"Suffering the Slings and Arrows of Outrageous Fortune"

Posts tagged ‘mito’

Rare Disease Day 2016

 

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Today is Rare Disease Day, with a focus on Making the Voice of Rare Diseases Heard.

Usually, I write a post on the theme because I feel strongly about this. Ironically, I am feeling overwhelmed by actually living with our allotment of rare diseases and just don’t have the brain power to write something brilliant.

I can share some links that will help you share some awareness on social media. Use your platform to share information because giving a voice to this cause is important. Make your voice heard and support the Rare Disease Community!

 

Rare Disease Day

 

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What are you doing to promote awareness today? Leave a comment and share!

 

Need your help again…

You may remember me talking about a project Emily and I are working on – we are writing a book and hoping to get it published. I had sort of intended to have it ready and submitted a year ago but, well, that didn’t quite happen. It has been mostly written for almost a year, but I got sidetracked: the story of my life.

Anyway, we are back to seriously working on finishing… Emily is writing her portion (which may have been a large part of the delay) as I continue to remind her that this is formal writing which needs to be a notch (or two or ten) higher than her blog or other conversations. She is doing a good job, although I am slightly regretting telling her that I expected ‘real’ and ‘honest’ and not the sanitized version from her. I am thinking I should have requested sanitized and worked backwards…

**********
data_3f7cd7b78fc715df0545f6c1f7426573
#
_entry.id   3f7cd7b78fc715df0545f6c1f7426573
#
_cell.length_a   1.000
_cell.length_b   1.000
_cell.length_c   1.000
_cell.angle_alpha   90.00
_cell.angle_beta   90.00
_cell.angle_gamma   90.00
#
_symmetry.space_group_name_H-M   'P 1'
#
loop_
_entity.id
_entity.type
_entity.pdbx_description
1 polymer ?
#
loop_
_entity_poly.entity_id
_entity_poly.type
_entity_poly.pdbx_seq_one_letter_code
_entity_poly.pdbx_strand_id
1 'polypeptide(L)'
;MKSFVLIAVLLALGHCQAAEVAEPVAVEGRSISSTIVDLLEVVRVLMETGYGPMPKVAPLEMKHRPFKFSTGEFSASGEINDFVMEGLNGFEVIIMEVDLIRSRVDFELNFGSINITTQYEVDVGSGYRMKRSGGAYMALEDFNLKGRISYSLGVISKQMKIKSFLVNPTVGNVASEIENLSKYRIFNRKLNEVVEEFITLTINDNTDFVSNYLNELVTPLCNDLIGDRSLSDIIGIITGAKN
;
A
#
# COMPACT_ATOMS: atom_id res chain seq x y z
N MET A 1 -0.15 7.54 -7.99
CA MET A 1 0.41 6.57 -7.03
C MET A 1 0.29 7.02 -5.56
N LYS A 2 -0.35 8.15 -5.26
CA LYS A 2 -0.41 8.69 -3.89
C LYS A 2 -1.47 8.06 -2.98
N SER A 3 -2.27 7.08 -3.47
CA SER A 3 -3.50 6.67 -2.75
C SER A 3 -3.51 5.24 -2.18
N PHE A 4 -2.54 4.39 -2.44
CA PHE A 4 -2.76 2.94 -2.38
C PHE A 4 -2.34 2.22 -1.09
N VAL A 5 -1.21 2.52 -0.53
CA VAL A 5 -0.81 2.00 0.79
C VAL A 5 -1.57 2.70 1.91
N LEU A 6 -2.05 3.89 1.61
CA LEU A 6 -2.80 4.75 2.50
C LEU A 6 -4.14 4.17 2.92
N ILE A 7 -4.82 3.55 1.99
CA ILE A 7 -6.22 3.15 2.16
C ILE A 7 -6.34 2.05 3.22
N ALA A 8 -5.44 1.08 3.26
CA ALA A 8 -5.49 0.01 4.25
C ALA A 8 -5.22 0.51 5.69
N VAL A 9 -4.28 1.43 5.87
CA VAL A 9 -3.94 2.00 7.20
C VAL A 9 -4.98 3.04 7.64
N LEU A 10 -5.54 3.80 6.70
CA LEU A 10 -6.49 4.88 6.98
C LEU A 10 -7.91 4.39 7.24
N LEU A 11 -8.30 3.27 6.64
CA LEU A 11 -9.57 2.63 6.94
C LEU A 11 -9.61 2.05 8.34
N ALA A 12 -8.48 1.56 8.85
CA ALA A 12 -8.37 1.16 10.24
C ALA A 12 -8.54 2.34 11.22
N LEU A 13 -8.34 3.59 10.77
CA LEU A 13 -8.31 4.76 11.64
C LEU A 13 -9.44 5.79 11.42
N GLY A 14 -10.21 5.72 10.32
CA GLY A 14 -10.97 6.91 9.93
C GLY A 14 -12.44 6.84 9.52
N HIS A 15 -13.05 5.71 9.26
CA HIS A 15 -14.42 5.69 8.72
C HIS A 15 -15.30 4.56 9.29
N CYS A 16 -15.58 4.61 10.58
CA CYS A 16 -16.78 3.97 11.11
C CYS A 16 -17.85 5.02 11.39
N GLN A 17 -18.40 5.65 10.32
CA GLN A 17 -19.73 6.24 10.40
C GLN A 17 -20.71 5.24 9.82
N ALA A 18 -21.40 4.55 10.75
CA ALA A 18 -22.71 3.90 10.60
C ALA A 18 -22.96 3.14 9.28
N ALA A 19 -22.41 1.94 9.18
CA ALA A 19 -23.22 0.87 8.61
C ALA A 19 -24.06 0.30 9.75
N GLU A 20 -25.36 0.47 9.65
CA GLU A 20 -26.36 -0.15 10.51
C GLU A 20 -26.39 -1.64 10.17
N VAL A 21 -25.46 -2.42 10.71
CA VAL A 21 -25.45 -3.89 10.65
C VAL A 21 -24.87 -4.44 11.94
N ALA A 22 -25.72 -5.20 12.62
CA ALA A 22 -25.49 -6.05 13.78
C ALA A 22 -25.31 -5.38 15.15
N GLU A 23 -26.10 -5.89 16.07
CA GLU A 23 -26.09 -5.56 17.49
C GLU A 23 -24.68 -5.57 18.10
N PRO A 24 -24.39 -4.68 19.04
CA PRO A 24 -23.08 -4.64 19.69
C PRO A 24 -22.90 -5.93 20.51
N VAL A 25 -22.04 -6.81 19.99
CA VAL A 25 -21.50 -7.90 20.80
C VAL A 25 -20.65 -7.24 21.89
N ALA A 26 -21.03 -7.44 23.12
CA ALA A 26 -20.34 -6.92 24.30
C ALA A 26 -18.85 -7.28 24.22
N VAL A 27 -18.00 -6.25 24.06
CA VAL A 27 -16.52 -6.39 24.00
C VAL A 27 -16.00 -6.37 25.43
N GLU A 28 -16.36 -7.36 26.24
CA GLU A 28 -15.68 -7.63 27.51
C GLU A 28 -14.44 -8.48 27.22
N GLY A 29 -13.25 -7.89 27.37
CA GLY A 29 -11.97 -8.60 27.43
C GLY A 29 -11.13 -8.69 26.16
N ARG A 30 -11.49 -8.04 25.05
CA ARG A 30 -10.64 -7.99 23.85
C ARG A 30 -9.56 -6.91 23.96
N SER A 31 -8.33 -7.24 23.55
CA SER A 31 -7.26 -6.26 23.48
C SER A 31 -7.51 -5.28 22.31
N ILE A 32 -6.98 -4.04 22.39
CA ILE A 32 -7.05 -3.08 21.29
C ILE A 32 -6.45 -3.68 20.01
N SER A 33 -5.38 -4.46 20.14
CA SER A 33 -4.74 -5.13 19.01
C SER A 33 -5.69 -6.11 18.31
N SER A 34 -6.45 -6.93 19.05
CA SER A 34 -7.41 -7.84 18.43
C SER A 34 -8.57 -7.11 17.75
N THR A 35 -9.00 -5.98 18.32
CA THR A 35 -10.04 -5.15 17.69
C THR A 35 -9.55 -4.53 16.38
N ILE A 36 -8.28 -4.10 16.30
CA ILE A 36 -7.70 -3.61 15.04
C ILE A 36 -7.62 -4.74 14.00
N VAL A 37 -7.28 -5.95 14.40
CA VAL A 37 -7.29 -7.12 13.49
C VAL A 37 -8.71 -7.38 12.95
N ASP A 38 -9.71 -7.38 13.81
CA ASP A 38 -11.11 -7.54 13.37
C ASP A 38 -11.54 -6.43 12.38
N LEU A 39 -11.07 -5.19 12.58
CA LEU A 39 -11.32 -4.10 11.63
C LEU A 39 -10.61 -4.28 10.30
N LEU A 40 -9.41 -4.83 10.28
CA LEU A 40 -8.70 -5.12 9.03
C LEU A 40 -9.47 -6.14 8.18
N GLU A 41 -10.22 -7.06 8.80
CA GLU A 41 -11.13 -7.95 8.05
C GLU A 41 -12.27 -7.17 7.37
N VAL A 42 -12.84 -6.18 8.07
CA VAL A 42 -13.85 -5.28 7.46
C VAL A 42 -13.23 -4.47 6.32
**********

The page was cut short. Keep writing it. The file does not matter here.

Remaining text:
On a serious note, this is a big deal and a fairly emotional undertaking for her so I am pleased that she is giving it a serious go. While she works on her part (basically, a short essay to accompany each chapter) I am working on our book proposal which will be submitted to agents in due time. The book proposal is nearly as complicated as writing the book itself, so it is no small task. I know we are not unique among authors who are convinced their book should be published, but, you and I both know that the EDS/ chronic illness community can always use another book that offers encouragement and hope. So, I am going to naively carry on believing that we will be published and hopefully my positivity will pay off. ūüôā

I asked for help from my readers when I first got started writing and I am going to ask again:

rainbow scroll 2First, I would love it if you would comment with the title of any books on the topic of living with chronic illness or suffering or any topic that would be helpful to living ¬†well with chronic illness that have helped you and you can personally recommend. This can be as a parent who has an ill child, a teenager who is ill, or an adult who is ill. I have a pretty substantial list of books, either that I have read or that have been recommended to me but I don’t want to miss any! So, tell me: What books are your go-to selections for encouragement, help, guidance in your life with chronic illness? What book would you give to a friend who was starting a journey with chronic illness?